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Cover: Viking

David Plouffe, manager of Barack Obama's 2008 campaign and a pioneer in grassroots organizing, will be out March 3 with "A Citizen's Guide to Beating Donald Trump, " via Viking, which includes his message to 2020 voters and campaigns.

"The only way change happens, especially on scale, is one human being talking to another. ... [I]t won't happen because of debates and conventions, it won't happen because of ads. It will happen because citizens take action."

Plouffe told me in an interview that because Trump is a master at dominating attention, "we need to have millions of people out there who are talking to that fairly small universe of [persuadable] people in those battleground states."

  • "I think the affirmative case is as important, if not more important, than a negative case," Plouffe said.
  • "So we need a nominee and volunteers who are passionate to say, 'You know what? I really think this person will be a good president — they're not just an antidote to getting rid of Trump.'"

After the White House, Plouffe — author of "The Audacity to Win" — became a senior executive at Uber. He now leads policy and advocacy at the Chan Zuckerberg Initiative, and lives in San Francisco.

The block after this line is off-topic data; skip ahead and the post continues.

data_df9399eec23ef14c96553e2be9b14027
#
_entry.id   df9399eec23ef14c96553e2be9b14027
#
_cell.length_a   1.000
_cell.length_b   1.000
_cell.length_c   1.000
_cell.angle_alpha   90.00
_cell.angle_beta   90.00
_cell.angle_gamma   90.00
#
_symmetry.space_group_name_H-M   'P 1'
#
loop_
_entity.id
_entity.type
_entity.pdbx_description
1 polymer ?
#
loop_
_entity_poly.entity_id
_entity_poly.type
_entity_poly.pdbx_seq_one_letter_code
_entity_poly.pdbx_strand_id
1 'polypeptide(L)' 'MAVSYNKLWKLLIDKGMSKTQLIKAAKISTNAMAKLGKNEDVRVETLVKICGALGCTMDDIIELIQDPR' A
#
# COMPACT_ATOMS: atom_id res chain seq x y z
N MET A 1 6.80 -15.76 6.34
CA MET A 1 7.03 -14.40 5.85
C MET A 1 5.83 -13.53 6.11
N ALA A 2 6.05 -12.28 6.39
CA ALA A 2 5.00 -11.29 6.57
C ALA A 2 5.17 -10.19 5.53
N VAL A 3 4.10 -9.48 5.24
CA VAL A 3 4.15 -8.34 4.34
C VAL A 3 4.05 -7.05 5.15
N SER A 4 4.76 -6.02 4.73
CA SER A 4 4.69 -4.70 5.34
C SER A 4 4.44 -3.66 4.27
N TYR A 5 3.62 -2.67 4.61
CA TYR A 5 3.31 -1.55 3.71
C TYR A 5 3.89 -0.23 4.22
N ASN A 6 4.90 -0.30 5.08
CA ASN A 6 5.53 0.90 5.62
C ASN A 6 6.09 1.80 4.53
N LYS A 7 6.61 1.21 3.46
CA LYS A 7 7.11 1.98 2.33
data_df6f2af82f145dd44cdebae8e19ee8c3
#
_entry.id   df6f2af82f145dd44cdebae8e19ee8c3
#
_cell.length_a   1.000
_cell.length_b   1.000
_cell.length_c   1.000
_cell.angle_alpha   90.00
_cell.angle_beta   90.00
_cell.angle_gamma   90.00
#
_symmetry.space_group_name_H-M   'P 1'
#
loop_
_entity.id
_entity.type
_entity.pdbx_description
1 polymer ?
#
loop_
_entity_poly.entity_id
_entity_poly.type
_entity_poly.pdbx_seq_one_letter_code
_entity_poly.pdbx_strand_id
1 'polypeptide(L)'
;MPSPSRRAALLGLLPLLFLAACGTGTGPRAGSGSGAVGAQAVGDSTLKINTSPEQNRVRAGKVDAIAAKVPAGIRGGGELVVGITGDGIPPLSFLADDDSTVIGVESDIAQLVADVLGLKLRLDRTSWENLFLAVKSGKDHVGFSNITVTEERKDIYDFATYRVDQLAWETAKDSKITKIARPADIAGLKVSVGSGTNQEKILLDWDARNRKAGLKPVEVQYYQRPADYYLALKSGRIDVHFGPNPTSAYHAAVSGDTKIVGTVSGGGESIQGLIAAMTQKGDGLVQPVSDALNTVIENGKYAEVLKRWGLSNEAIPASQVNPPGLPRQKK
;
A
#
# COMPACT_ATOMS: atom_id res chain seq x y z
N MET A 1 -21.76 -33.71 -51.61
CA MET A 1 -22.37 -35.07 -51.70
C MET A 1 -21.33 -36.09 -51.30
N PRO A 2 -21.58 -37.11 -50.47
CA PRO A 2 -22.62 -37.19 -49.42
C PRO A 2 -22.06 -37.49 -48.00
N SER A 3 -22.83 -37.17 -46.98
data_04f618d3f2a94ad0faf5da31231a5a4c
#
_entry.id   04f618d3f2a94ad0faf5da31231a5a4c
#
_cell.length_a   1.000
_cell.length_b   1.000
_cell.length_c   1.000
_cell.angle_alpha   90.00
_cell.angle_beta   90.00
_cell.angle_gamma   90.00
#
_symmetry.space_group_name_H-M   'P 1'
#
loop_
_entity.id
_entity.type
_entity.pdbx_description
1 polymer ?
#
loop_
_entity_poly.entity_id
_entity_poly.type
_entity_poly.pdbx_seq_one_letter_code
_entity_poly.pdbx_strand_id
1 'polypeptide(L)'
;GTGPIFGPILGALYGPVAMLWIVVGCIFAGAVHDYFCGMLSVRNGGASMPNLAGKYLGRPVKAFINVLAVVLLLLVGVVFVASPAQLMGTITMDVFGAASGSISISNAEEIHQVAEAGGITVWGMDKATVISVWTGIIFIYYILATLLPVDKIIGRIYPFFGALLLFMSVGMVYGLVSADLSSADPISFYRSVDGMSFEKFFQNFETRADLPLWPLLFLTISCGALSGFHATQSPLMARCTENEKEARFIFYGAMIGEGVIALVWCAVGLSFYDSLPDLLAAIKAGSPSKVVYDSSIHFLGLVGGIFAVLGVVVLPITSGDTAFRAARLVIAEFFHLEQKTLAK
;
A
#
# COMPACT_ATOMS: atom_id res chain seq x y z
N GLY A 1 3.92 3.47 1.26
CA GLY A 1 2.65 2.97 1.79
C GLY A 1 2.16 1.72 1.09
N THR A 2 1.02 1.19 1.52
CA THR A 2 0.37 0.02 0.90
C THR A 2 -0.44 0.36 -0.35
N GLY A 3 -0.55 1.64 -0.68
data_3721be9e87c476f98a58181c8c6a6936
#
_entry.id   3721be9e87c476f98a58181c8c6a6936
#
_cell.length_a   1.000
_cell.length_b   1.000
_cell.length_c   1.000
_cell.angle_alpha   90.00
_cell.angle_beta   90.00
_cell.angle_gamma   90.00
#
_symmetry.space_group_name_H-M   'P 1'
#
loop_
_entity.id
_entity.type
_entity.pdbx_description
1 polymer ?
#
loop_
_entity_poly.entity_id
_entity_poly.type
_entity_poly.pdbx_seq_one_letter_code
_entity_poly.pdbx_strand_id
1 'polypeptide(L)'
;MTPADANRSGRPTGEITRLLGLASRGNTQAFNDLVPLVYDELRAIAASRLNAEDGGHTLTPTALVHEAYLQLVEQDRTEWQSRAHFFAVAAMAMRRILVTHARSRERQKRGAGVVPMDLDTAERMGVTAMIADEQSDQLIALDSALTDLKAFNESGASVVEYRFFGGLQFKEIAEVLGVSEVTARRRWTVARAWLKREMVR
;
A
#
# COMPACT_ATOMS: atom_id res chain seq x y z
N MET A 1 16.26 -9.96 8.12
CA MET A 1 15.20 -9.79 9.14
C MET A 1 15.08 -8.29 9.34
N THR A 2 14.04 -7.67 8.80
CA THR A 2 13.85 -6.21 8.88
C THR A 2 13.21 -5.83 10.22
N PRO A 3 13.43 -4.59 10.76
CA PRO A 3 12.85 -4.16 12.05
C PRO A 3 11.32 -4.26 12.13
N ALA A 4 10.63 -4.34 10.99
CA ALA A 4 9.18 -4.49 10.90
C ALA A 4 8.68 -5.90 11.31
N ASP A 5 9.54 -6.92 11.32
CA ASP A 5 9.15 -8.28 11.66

Go deeper: 2020 Democrats drive the national conversation after mass shootings

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Go deeper

Updated 3 hours ago - Health

California surpasses 50,000 COVID-19 deaths

A man prepares a funeral arrangement in in Los Angeles, California, Feb. 12. Photo: Mario Tama/Getty Images

California's death toll from COVID-19 surpassed 50,000 on Wednesday, per Johns Hopkins data.

The big picture: It's the first state to record more than 50,000 deaths from the coronavirus.

5 hours ago - Technology

Facebook bans Myanmar military

A protester holds a placard with a three-finger salute in front of a military tank parked aside the street in front of the Central Bank building during a demonstration in Yangon, Myanmar. Photo by Aung Kyaw Htet/SOPA Images/LightRocket via Getty Images

Facebook said on Wednesday it would ban the rest of the Myanmar military from its platform.

The big picture: It comes some three weeks after the military overthrew the civilian government in a coup and detained leader Aung San Suu Kyi, causing massive protests to erupt throughout the country. Military leaders have been using internet blackouts to try to maintain power in light of the coup.

It's harder to fill the Cabinet

Data: Chamberlain, 2020, "United States of America Cabinet Appointments Dataset" Chart: Will Chase/Axios

It's harder now for presidents to win Senate confirmation for their Cabinet picks, an Axios data analysis of votes for and against nominees found.

Why it matters: It's not just Neera Tanden. The trend is a product of growing polarization, rougher political discourse and slimming Senate majorities, experts say. It means some of the nation's most vital federal agencies go without a leader and the legislative authority that comes with one.